People debating politics are well-advised to shed more light than heat. Engineers working in optical technologies have the same aspiration.
Light waves transmit data with much greater speed than do electrical signals, says Qiaoqiang Gan, a Ph.D. candidate at Lehigh University in Bethlehem, Pa. If they are guided with sufficient precision inside the tiny circuits of an electronic chip, they can bring about applications in spectroscopy, sensing and medical imaging. And they can hasten the advent of faster all-optical telecommunication networks, in which light signals transmit and route data without needing to be converted to electrical signals and back.
To enable light waves to store and transmit data with optimal efficiency, engineers must learn to slow or stop light waves across the various regions of the spectrum.
Gan and his adviser, Filbert J. Bartoli, department chair of electrical and computer engineering, made a major contribution to this effort last year when they developed a graded metal grating structure capable of slowing or stopping terahertz (THz) light waves. The achievement, said Bartoli, "opened a door to the control of light waves on a chip" that could help reduce the size of optical structures, enabling them to be integrated at the nanoscale with electronic devices.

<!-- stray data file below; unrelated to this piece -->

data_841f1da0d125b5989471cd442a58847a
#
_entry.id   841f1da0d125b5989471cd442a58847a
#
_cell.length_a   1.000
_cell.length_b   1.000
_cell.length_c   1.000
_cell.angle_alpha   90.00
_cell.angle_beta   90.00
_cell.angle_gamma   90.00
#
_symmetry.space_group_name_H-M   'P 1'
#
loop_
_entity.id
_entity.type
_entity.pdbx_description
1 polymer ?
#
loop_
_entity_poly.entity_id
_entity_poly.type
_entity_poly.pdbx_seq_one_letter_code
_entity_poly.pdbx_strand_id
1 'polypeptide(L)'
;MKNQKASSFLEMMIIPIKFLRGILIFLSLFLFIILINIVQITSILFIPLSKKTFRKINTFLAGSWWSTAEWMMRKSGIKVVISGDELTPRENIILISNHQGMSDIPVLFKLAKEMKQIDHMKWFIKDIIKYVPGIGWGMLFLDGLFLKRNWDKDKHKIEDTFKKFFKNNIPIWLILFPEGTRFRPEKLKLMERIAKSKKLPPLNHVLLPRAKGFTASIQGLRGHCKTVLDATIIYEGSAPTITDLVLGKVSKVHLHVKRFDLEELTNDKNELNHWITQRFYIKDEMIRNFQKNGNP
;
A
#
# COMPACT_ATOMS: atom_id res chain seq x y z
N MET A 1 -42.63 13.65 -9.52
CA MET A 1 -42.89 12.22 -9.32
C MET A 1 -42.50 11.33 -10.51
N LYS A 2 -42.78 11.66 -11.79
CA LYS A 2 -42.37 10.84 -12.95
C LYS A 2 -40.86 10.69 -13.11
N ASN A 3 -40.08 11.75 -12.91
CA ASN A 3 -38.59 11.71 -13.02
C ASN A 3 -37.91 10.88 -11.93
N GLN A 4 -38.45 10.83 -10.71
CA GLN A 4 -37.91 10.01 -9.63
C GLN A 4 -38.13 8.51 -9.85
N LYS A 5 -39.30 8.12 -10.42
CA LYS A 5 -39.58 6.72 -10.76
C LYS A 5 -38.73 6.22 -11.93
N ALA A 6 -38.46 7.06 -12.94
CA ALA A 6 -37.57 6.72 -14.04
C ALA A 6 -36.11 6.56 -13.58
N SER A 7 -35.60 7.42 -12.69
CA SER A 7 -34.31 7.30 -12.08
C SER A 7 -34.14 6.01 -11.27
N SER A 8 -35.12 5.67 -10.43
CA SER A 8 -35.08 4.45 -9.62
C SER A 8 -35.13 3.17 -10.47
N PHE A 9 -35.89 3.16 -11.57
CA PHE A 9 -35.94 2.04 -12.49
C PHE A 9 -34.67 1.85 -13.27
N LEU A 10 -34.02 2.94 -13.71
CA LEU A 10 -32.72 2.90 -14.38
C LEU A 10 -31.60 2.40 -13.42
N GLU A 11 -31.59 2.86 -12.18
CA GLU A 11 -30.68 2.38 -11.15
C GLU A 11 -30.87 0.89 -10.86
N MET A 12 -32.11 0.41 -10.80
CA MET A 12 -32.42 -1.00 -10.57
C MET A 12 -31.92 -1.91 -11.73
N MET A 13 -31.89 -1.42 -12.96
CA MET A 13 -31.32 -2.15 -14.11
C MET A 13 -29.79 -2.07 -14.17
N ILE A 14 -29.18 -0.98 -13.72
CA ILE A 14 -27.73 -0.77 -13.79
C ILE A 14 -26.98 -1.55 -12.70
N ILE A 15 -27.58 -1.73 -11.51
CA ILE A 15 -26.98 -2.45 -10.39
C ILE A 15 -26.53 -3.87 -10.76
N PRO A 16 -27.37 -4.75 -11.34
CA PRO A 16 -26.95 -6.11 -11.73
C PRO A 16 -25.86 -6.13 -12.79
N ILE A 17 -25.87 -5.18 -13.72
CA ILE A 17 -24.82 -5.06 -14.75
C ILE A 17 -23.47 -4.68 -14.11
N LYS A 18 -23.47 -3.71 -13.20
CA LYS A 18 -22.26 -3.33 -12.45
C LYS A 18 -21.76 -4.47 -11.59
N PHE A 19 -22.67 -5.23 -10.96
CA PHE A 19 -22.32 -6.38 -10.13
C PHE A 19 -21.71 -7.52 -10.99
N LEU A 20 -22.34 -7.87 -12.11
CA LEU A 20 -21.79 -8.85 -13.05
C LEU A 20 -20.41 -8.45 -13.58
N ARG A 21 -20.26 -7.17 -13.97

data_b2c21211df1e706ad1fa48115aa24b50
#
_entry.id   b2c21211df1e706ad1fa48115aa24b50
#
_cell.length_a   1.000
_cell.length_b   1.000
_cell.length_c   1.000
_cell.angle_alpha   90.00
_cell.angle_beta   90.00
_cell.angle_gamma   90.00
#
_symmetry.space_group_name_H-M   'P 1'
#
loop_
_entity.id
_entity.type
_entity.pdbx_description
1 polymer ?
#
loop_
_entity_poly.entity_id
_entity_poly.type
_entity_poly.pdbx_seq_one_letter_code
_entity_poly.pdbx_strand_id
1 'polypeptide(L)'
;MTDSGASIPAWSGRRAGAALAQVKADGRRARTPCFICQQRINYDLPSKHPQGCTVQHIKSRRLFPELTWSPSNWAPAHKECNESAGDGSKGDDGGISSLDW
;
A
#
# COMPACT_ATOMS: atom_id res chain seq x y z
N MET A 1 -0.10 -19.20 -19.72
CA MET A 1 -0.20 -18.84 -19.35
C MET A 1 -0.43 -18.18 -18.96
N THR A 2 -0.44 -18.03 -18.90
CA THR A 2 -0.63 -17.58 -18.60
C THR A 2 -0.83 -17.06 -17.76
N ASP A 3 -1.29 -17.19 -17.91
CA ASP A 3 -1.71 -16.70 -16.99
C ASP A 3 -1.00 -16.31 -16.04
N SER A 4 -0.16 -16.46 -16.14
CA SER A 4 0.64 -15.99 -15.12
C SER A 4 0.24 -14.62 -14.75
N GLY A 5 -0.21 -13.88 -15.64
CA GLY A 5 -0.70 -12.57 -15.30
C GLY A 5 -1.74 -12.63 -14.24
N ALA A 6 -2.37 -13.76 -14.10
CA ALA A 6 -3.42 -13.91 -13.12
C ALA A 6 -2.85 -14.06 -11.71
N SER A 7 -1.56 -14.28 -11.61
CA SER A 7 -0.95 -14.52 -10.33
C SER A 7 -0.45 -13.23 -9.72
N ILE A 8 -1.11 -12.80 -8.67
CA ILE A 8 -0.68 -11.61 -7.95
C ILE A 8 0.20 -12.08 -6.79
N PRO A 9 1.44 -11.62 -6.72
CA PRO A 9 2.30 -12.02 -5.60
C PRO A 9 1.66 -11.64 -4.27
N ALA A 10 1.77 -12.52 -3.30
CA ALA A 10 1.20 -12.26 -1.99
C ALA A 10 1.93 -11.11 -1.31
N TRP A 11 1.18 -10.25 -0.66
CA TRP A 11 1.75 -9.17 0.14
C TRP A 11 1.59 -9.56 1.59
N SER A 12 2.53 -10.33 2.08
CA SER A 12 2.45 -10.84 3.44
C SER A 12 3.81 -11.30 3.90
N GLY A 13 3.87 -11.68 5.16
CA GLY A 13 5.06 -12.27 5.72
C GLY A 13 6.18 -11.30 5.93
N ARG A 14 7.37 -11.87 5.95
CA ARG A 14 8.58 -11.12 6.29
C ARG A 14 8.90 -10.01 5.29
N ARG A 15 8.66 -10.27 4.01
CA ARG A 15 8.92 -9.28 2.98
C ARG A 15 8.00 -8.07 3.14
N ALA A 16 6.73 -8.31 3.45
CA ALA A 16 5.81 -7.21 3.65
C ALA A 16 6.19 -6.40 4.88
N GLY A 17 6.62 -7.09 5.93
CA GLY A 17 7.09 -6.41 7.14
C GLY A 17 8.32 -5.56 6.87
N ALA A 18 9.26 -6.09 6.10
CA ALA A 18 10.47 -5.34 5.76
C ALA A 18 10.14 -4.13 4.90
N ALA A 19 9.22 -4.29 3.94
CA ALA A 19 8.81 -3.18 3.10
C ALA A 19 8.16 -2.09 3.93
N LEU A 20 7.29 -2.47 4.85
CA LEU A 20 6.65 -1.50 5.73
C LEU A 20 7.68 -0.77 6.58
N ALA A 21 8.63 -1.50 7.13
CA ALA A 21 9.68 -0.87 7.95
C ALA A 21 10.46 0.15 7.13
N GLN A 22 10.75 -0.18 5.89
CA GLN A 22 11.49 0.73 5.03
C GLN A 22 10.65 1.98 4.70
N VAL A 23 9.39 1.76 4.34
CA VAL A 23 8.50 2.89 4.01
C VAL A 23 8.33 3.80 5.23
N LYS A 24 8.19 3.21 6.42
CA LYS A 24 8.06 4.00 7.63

Gan and Bartoli reported their results in June in Physical Review Letters (PRL), an influential international journal. Their article was coauthored by Yujie J. Ding, professor of electrical and computer engineering, and Zhan Fu, a Ph.D. candidate advised by Ding. The researchers are affiliated with Lehigh's Center for Optical Technologies.
Recently, Bartoli's team recorded a second major advance. Working again with Ding, they demonstrated that their grating structure could be scaled down in size to a dimension compatible with light waves in the telecommunications portion of the spectrum.
THz waves measure several hundred m
|Contact: Kurt Pfitzer|